Help was at hand, I felt quite sure, Ti
TOiild only maneuver so as to reach It.
.m. not about the queen," said the poor
maniac; that grieves and afflicts me » He
kT; ' : k,,if :r h ? e ' ,okB - y"
know, he continued, "I am haunted?"
Haunted? I said.
"Yes haunted by a horrible, ugly old
VnE'd " W T' » female fiend.
Now, do you know, he Raid, moving close
UP to me, and speaking in a low, my,*7
ous voice, she won't let me alone ?" 1
"She won't, Sometimes she climbs up
among the stars at night, and sits there
winking through my bedroom wiudow all
night long. Sometimes she comes jump
ing down from the clouds among the rain
drops, and sometimes- There she is now
with Ihree pair of fins and a face like a
I " e "«* red eldritch screech as he
looked down into the clear, shining depths
Let's eben ï a: from berl" 1 exclaimed
vigorously seizing my oars. "She can't
follow us."
"No, she can't. We niight hide among
the woods, only, if she should turn into a
squirrel and jump upund down among the
trees—she does sometimes!"
"Well, then, we'll borrow a guu and dis
pose of her," I said, still pulling desperate
ly toward the shore, while the perspiration
cold and clammy as midnight dews, steam
ed down my temples.
"What are you in such a devil of a hurry
for?" demanded my companion, rather mo
rosely. "Hold hard a little, can't you?"
I checked my exertion. Kvidently be
was in no humor to lie trifled with.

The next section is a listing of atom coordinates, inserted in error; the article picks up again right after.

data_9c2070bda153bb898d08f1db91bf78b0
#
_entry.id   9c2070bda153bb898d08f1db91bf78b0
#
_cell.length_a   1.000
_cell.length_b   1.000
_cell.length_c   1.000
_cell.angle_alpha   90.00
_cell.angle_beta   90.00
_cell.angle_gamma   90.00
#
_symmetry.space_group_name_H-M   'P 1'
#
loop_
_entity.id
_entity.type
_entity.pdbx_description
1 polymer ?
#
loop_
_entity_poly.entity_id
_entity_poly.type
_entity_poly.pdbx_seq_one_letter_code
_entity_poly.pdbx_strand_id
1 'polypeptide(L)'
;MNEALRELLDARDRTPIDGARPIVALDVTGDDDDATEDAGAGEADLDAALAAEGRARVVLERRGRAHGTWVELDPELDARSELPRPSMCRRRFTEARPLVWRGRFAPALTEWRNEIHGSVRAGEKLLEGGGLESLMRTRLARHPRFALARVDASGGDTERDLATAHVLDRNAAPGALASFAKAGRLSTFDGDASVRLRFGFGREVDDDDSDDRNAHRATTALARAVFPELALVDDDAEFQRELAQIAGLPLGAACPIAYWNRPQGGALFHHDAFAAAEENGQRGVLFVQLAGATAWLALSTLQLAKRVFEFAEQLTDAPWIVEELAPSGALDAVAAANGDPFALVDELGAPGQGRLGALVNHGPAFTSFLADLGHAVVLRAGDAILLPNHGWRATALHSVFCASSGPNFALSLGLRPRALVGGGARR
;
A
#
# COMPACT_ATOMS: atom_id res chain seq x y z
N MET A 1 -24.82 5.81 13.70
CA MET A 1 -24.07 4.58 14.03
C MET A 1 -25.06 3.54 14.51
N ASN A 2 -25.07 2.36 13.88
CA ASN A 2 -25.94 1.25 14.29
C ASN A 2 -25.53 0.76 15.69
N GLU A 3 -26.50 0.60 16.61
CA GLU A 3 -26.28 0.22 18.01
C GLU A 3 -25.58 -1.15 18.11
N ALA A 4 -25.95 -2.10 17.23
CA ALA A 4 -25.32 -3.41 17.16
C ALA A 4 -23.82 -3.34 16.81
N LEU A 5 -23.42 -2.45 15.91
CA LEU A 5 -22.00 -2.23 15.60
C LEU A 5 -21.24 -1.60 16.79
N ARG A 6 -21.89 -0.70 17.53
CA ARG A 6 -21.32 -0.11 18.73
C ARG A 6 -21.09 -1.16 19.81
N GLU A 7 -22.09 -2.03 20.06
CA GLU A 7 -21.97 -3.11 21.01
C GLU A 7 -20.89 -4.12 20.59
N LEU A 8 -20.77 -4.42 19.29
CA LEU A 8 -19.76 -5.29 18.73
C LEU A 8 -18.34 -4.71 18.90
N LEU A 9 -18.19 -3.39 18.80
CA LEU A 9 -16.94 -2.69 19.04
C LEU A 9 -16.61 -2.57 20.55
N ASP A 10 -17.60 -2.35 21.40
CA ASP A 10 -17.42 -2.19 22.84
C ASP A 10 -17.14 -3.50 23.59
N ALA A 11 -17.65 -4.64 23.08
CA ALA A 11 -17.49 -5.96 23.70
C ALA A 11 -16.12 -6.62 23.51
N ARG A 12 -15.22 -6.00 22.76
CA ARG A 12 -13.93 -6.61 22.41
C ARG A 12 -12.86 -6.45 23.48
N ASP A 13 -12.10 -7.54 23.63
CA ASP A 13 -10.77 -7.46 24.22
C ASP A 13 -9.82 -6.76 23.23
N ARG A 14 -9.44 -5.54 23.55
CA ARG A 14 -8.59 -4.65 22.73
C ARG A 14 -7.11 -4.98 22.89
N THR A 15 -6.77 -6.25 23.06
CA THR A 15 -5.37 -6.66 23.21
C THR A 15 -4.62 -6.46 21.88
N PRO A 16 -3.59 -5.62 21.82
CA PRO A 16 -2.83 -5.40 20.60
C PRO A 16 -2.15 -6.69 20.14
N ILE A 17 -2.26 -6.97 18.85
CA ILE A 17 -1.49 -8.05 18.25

"No hurry at all," I said, as calmly as
possible; "only, you see, the old witch is
following you up pretty closely, and"_
"We «re too near the shore," he inter
rupted abruptly.
We were within a few rods of the cluster
ing hushes that I knew contained help.
Oh, heaven, could 1 but reach their friendly
shelter. How like n mass of lead my heart
sank in my bosom as I saw him catch up
the oars and strike out once more in a con
trury direction.
But ns be turned hi« head away l caught
up the sheat hed knife and flung it hurtling
upon the shore.
"What's that?" he demanded, turning
quickly around.
"It a your witch," I said, as unconcerned
ly as I could. "Don't you think we ought
to go ashore aud see what has become of
His eyes roved restlessly along the green
"I don't know; what do you think?"
"Why she is your enemy. No doubt it
was she who spread the report of your
death. \ ou ought to address her in a con
ciliatory manner, and if you could once
bring her to terms what would prevent
you from assuming your proper station
once more in England?"
"That's very true. Here, head her in
toward the land. I wonder I never thought
of that before."
Poor fever brained lunaticl Even in the
consciousness of my own mortal peril my
heart ached for the crazy flights of his
sick fancy.